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Yabuhara (薮原): #36, Sue Harukata from the series
Sixty-nine Stations of the Kisokaidō Road
(Kisokaidō rokujūkyū tsugi no uchi - 木曾街道六十九次之内)

Identifier: 1853 Kuniyoshi yabuhara
Description:

"A mounted samurai brandishes his sword with his right hand, while holding in his left hand a bamboo spear that he has apparently either just cut from the bamboo grove behind him, or perhaps snatched from the hands of an attacker. The place-name Yabuhara means literally 'thicket plain,' suggesting the bamboo thicket, and bamboo makes up the series title border.

According to the subtitle, the warrior is Sue Harukata, a powerful lord in western Japan during the troubled times of the sixteenth century. In 1551 Harukata attacked his own overlord. Ōuchi Yoshitaka (who committed suicide), and gained brief control of the Suō domain until he himself was overthrown in turn. However, no major events in Sue Harukata's life took place in a bamboo grove.

The real subject of the print is Akechi Mitsuhide, who in 1582 overthrew his lord, Oda Nobunaga, and became the de facto ruler of Japan for three days before he was defeated by Toyotomi Hideyoshi, Nobunaga's successor. The name of Sue Harukata, whose story parallels that of Mitsuhide in its basic outlines, was substituted because, under the censorship regulations of the Edo period, it was forbidden to mention any high-ranking person who had lived after 1573. An important clue is the shape of the inset landscape: a bellflower (kikyō), the personal crest of Akechi Mitsuhide. The scene depicted is Mitsuhide's last battle. On the run after his defeat by Hideyoshi, the three-day ruler of Japan was attacked at the village of Ogurusu by a group of peasants who killed him with their homemade bamboo spears.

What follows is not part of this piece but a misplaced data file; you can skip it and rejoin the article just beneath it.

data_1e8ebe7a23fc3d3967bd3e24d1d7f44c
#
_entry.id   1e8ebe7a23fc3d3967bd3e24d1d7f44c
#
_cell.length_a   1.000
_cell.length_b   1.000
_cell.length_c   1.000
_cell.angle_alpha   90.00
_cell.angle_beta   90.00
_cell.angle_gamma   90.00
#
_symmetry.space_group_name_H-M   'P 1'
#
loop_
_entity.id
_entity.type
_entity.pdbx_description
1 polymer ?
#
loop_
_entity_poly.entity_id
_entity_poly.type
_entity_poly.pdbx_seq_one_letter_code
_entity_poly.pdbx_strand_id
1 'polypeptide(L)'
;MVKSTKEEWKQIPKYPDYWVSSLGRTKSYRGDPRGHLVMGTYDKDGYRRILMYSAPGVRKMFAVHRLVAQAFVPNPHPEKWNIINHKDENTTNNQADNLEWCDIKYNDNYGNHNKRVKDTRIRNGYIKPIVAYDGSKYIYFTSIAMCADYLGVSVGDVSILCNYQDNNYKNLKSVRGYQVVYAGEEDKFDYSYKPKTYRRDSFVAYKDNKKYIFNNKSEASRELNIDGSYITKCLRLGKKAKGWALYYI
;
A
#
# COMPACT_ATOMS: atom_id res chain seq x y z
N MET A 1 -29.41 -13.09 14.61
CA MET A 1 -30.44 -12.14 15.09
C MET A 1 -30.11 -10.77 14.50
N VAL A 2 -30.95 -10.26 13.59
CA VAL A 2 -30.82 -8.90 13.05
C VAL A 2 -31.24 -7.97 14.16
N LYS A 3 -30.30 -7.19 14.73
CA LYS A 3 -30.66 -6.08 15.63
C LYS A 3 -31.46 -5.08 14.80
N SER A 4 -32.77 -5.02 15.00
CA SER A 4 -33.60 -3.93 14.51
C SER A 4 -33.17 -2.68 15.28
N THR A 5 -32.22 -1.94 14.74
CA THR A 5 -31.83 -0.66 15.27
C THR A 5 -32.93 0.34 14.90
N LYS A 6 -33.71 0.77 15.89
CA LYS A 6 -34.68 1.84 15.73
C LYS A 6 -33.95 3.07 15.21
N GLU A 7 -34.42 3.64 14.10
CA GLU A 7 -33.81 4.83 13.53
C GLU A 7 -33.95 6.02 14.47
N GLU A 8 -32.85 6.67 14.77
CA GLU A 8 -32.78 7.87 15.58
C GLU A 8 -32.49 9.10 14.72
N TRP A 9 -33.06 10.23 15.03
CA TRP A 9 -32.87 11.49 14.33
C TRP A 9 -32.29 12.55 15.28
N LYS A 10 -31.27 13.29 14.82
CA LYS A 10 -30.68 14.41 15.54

Kuniyoshi left an even more blatant clue to the correct identification of this print on the title page published several months later, in which the subject listed under Yabuhara is not 'Sue Harukata' but rather 'Ogurusu.' "

Quoted from: Utagawa Kuniyoshi: The Sixty-nine Stations of the Kisokaidō by Sarah E. Thompson, p. 88. There is a full-page colored illustration on p. 89.

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